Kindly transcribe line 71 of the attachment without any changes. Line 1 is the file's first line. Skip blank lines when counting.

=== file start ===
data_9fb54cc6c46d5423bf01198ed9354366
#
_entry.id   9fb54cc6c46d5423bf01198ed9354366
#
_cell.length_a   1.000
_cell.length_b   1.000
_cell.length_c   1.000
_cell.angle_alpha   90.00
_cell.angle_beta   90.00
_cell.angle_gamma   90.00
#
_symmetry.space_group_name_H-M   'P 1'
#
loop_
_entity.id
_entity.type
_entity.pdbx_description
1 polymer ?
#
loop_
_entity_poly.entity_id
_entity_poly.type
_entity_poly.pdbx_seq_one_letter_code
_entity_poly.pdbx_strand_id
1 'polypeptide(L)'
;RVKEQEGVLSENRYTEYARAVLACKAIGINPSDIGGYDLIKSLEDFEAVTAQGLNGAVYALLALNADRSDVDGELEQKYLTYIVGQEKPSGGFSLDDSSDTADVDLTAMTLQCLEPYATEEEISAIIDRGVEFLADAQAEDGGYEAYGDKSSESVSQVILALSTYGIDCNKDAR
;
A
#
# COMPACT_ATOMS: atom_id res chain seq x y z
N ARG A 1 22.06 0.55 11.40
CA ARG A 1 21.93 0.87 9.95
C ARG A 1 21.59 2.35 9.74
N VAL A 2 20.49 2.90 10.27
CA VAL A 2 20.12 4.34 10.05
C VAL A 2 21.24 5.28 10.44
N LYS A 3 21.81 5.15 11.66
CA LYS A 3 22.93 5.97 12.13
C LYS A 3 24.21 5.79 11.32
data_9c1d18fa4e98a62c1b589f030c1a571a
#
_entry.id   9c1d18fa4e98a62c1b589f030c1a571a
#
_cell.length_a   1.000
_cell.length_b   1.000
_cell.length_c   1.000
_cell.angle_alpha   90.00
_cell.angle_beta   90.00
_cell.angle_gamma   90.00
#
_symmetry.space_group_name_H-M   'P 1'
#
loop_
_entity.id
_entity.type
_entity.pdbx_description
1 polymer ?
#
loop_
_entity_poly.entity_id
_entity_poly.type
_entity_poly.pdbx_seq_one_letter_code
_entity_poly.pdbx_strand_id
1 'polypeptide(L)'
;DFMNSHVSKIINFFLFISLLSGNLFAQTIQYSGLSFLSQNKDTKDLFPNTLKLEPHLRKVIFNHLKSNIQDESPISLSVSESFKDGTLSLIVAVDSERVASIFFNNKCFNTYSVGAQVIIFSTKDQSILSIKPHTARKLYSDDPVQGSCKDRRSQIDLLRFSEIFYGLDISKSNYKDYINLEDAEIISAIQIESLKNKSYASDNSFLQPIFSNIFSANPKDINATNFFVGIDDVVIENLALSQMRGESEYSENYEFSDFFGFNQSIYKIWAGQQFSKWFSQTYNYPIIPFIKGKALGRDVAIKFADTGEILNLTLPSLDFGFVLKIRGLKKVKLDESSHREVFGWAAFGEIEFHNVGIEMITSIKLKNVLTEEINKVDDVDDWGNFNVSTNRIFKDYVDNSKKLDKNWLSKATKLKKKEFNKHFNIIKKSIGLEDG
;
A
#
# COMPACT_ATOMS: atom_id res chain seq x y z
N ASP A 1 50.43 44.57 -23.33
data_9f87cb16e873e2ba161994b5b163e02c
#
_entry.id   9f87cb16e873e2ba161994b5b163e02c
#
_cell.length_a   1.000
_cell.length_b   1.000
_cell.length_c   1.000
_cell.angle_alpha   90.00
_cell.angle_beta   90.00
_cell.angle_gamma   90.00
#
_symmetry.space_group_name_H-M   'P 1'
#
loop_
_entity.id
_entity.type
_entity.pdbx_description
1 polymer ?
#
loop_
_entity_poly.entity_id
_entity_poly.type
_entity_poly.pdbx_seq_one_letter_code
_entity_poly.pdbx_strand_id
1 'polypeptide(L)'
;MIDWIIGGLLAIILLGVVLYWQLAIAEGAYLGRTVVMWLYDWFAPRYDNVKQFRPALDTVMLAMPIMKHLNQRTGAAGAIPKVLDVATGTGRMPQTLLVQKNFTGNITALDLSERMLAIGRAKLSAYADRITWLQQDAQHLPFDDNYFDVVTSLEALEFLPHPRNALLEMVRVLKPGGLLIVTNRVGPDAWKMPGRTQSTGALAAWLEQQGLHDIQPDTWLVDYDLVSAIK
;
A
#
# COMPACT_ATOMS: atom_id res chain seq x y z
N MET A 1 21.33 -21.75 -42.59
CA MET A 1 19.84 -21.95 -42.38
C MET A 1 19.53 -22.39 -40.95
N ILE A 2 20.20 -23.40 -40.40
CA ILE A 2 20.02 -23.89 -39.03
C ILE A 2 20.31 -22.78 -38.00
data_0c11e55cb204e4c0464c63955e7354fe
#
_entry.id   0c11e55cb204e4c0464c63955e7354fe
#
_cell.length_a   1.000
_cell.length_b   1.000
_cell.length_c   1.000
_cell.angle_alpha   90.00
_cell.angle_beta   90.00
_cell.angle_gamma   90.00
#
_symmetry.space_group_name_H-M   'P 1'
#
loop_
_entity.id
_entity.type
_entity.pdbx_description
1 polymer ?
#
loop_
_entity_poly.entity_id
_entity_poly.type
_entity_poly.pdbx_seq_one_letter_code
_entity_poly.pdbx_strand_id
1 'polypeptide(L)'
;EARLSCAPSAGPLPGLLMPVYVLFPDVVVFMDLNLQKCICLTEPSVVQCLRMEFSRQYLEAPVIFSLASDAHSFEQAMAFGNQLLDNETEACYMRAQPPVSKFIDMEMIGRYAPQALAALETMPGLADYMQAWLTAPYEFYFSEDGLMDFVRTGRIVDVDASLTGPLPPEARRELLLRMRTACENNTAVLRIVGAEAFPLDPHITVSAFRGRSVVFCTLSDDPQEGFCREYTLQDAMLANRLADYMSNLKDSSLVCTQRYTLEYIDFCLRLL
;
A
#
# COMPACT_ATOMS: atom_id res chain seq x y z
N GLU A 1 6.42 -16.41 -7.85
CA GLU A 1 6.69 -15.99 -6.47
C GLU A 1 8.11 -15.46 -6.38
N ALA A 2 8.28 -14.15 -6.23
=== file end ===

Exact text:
data_9f87cb16e873e2ba161994b5b163e02c